A test mark „DLG-APPROVED for individual criteria“ is awarded for agricultural products which have successfully fulfilled a scope-reduced usability testing conducted by DLG according to independent and recognised evaluation criteria. The test is intended to highlight particular innovations and key criteria of the test object. The test may contain criteria from the DLG test scope for overall tests, or focus on other value-determining characteristics and properties of the test subject. The minimum requirements, test conditions and procedures as well as the evaluation bases of the test results will be specified in consultation with an expert group of DLG. They correspond to the recognised rules of technology, as well as scientific and agricultural knowledge and requirements. The successful testing is concluded with the publication of a test report, as well as the awarding of the test mark which is valid for five years from the date of awarding.
The DLG test “Mobile sensors measuring dry matter content in crop as this is flowing through the forager spout and passing the sensors” pairs sensor readings that are taken on the forage harvester with dry matter reference values that are obtained using an official and recognised method and assesses the difference between the values in each pair. The sensor tested by the DLG was a CLAAS NIR Sensor (Firmware: 1.30.7; calibration model grass V4.1.1; model year 2019) which was installed on the spout of a CLAAS Jaguar 860. The test was carried out in May 2019. The test machine harvested two types of grass, each representing a different dry matter range. The fields are located in the federal state of North-Rhine Westphalia, Germany. The test consisted of the forager harvesting and filling ten forage wagons with each crop. The dry matter levels were measured as the material flowed past the sensor on the spout. In a next step, five representative composite samples were taken from each forage wagon as this unloaded the material at the clamp. These composite samples were sent to a contractor lab for analysis by the recognised oven-drying method. The lab results for each wagon filling were used as reference values that were paired with the corresponding sensor readings and the absolute variation in each value pair was computed. No other criteria were tested in this test.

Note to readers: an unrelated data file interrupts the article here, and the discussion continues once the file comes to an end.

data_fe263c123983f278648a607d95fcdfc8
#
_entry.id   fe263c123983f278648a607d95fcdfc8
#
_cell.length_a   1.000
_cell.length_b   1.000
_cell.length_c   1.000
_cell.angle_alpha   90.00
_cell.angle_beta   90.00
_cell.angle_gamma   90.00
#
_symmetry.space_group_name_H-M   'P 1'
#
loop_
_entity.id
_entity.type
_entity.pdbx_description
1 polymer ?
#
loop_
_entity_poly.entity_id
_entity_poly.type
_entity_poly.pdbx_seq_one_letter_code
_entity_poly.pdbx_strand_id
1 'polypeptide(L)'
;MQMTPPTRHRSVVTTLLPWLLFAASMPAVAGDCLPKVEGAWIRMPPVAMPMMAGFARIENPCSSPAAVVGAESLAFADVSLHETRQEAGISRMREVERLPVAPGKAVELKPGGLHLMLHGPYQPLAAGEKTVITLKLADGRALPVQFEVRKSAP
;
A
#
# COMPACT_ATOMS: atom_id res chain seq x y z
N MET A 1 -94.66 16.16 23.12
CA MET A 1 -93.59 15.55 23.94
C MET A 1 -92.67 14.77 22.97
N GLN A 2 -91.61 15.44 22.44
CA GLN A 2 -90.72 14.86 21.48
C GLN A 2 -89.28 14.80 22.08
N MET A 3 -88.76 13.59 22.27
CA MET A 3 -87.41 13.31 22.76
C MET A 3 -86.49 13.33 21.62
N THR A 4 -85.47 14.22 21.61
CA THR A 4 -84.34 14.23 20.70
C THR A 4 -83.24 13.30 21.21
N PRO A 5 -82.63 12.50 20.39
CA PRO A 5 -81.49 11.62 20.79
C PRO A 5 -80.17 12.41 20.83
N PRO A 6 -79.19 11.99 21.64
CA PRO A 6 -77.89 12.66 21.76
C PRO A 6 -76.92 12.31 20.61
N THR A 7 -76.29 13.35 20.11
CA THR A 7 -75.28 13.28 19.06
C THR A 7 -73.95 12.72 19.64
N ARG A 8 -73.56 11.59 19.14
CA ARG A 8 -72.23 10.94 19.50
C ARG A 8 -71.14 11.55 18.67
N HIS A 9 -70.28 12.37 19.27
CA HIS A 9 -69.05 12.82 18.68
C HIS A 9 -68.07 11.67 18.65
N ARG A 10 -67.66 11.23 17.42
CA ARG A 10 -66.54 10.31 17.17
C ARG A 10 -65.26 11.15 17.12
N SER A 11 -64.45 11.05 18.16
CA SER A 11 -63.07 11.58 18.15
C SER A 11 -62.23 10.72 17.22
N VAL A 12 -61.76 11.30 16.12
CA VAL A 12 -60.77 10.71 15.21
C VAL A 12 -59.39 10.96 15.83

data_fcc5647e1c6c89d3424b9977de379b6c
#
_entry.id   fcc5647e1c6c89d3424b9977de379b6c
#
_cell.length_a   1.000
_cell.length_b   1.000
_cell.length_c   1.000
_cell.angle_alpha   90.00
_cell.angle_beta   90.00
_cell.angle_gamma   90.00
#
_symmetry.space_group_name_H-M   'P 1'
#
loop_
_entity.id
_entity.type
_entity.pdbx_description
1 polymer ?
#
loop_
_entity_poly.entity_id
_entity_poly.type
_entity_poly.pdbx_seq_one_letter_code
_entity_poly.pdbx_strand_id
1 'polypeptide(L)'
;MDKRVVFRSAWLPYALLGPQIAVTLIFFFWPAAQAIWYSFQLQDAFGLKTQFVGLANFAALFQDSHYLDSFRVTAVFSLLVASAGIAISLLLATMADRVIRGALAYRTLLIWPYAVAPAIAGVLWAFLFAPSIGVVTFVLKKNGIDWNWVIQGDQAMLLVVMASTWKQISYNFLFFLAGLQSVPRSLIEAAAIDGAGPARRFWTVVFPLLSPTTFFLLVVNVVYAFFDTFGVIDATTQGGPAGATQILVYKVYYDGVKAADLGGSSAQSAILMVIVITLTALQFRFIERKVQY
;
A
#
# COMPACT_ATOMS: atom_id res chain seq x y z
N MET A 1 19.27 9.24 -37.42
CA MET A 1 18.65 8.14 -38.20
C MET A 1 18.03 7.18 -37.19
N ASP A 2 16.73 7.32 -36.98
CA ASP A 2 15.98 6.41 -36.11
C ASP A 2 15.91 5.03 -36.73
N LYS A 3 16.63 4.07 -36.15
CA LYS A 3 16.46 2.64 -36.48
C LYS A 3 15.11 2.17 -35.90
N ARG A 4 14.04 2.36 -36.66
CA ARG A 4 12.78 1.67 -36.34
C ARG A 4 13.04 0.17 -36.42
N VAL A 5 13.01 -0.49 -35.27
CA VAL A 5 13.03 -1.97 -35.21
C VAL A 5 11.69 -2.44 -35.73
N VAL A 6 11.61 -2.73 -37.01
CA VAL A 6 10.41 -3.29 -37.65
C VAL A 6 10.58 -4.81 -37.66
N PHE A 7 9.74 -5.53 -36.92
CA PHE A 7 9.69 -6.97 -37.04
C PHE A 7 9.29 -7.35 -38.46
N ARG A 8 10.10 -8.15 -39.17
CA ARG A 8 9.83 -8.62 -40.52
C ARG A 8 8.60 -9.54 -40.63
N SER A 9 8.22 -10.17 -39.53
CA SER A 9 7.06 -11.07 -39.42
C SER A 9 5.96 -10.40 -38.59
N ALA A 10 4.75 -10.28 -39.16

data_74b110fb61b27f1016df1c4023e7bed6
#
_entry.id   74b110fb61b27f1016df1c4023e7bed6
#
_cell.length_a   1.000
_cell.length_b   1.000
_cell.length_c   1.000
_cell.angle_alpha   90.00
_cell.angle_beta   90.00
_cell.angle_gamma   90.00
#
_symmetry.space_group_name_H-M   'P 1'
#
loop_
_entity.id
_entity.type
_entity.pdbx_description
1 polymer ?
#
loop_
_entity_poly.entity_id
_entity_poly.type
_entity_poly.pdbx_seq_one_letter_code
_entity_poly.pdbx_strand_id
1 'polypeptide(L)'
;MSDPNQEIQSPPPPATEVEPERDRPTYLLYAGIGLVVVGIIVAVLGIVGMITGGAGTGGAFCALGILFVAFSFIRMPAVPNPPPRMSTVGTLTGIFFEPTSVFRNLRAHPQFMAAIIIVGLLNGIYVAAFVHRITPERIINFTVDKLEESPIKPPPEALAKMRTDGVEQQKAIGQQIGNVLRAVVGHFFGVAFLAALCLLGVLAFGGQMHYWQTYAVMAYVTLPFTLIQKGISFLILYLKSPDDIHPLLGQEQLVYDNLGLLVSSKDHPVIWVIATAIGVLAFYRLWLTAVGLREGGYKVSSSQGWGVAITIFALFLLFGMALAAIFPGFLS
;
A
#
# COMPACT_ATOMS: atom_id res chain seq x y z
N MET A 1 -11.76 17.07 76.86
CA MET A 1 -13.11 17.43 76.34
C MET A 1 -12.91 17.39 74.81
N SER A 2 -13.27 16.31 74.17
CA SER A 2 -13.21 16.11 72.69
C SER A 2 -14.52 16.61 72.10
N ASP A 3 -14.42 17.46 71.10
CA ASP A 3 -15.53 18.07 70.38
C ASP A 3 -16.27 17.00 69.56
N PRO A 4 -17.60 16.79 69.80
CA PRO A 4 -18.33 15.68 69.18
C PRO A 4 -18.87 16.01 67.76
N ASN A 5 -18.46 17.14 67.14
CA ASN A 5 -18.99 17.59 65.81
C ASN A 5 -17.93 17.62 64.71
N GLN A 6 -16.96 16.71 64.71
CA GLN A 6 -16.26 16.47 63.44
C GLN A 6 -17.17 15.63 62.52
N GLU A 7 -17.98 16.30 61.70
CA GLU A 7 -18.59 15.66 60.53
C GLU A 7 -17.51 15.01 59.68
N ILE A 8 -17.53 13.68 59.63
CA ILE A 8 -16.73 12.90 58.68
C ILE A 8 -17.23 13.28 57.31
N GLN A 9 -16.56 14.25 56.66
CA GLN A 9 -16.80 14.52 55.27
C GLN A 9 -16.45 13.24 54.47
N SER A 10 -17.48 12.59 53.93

On the whole, it was found that over a large 25-47 % range of dry matter content in grass the CLAAS NIR sensor (Firmware 1.30.7; calibration model grass V4.1.1) on the forager spout produced dry matter readings that coincided satisfactorily with the measurements obtained by the official reference method. The difference between the sensor readings and the lab results was less than 3 %abs in all 40 value pairs. In 35 of these value pairs, the difference was even less than 2 %abs. Not one sensor reading exceeded the tolerated variation by more than 4 %abs. in the DLG test.
This means that the spout-mounted CLAAS NIR sensor (Firmware 1.30.7; calibration model grass V4.1.1) meets all requirements for being awarded the DLG APPROVED quality mark for ‘single, value-determining criteria’ for dry matter measurements in grass.
The tested sensor uses near-infrared spectroscopy (NIR) to measure the dry matter levels in the crop.
The measurements are made continuously and without interfering with the crop flow as the forager is filling the wagon. The technology is based on a light emitting source that radiates light on the passing crop. Some of the radiation is absorbed by the crop and some is reflected depending on the dry matter level. The reflected light is detected by a meter which disperses it into its spectrum. The spectrum measured is compared with a calibration model that is programmed to the system and optimised to the current crop. The measurements and programmed data are then used to determine the current DM percentage. The calibration models are based on a large number of crop samples that are taken prior to the test. This means operators don’t have to calibrate the system. For maximum accuracy, the system makes 200 measurements per second. The forager’s CEBIS on-board information system uses these measurements to compute one average value every second. It allows operators to retrieve the average dry matter percentage per field from the job count application.
The NIR sensor measures the dry matter content of grass crops within a range of 20.1-74.9 %. In addition to that, it also determines the following feed constituents:
- Crude fat (1.3-3.8 % range)
- Crude fibre (22.7-36.2 % range)
- Crude ash (6.1-18.0 % range)
- Protein (7.9-27.0 % range)
- Sugar (1.9-19.6 % range)
The tested sensor was calibrated to the "grass V4.1.1" calibration model (Firmware 1.30.7).
The forage harvester used in the test was a CLAAS Jaguar 860 with a 3m pick-up. The model is powered by a 12.8-litre Mercedes Benz engine with 390kW (530hp) to ECE R 120 at 1,700rpm (emission stage V).